and again, her pen. She has a great understanding of music. She knows how to approach
rhythm pockets. For example, as the chorus is introduced alongside drum patterns, she inserts a
rhythmic motive in-between hard 808s. Thereafter, the melody is added onto, to create a dope
melodic sequence. The chorus is effective. It’s easy to listen to and remember. Her music is very
relatable. To make things better, Elaine’s writing allows you to experience every feeling she
carries because of her cadence choices and her focus on details.
This song doesn’t really need an introduction. Her chart-topping hit, “You’re the One”. While the entire project is mixed and mastered perfectly, this is the biggest indication. Her vocals are audible although the production’s hollow effects could have easily swallowed her sound. While she glides on the production and sounds alluring, she remains in a comfortable vocal range. She could’ve delivered greater vocal runs and inflections. However, her delivery and lyricism make up for it. Elaine’s writing is intricate. It’s hard to differentiate love songs due to similarity in messages. However, her writing comes from a unique and original perspective. It allows her to be relatable while she details her personal occurrences. It’s a truly enjoyable song.
“Changes”. The production is exquisite. It makes me think of Drake, whenever he’s produced by 40. It gives me that feeling. Elaine takes a different approach than before. She uses a singer/rapper flow. Something which 6lack, Drake and so many others have perfected. She’s clearly been taking notes because her cadence is well-suited for the instrumental and her delivery is fluid. She bodied the flow. She kills rhythmic pockets with ease. Aside from great vocals, she brings across lyrical depth. I need more of this. This is fire.
“I owe you so much more than my pain. I owe you so much more than my past. You deserve it all, you deserve it all, you deserve it all.”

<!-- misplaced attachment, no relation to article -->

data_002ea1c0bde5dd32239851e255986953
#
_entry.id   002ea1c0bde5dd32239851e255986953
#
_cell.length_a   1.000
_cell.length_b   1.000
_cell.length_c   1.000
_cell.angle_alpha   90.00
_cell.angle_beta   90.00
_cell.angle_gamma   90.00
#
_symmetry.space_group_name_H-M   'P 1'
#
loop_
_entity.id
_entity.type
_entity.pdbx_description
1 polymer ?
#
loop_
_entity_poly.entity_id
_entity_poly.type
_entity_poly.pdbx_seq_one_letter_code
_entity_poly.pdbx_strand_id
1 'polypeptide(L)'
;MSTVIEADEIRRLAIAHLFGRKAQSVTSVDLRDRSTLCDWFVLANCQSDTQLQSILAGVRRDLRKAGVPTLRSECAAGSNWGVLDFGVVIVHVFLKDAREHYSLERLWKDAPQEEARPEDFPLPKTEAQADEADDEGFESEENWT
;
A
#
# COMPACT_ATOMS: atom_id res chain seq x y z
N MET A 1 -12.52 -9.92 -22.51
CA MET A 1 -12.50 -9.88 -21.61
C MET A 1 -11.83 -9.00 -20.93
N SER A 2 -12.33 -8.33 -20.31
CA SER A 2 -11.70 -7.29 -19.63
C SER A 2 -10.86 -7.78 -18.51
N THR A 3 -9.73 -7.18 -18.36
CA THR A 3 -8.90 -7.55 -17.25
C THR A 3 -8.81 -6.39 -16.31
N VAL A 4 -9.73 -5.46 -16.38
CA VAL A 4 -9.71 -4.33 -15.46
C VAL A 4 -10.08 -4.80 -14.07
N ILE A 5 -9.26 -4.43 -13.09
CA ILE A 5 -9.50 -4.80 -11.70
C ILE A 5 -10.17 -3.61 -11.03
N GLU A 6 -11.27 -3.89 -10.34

Subsequently, “I Just Wanna Know” follows. A gorgeous guitar riff begins the song. Shortly after, Elaine enters. The riff is joined by dope drums, highlighted by throbbing 808s and kicks. The song sees Elaine questions her relationship and the parameters of it. She sounds beautiful. Using a soft timbre and smooth runs, she bends notes and sounds heavenly. I can hear the emotion behind her voice. This is soul. This is what modern R&B lacks. Artistry and creative freedom take over, as a jazz-inspired piano outro is added towards the end of the song. Elaine’s vocal layering creates sumptuous harmonies. The song is well-thought of, constructed and arranged. It is also well-executed. This is ideally the best fit for the last song on the project.
However, Elaine felt differently and instead, the closing song is “Risky”. The production is within similar sonic realms as “You’re the One”. The song details Elaine’s relationship, its potential fallout alongside the pain caused due to the fallout. The production is too simplistic and to be honest, a little unimaginative. While her vocal performance is always consistent and solid, Elaine could’ve also used melodies better to create a more enticing song. To be honest, this song could’ve been better executed. It’s just mid.
Elements is a great project. At 7 songs in length, with 6 being quite enjoyable, it definitely warrants every bit of support it has received. Elaine’s managed to execute an exceptional concept of high difficulty. Elements essentially navigates how to communicate through love languages. The project provides a sense of lyrical depth alongside beautiful melodies and harmonies. The project is quite cohesive and exhibits her strengths as a vocalist and artist but ultimately, it differentiates her due to elite song-writing. While the project may take inspiration
from a few modern and old R&B singers, Elaine manages to create her own sound. A slight change in ordering could’ve made the project even better but nonetheless, Elements is an alluring project filled with plenty of replay value.
Written & edited by: Dithekgo Mogadime | Twitter - @Dithekgom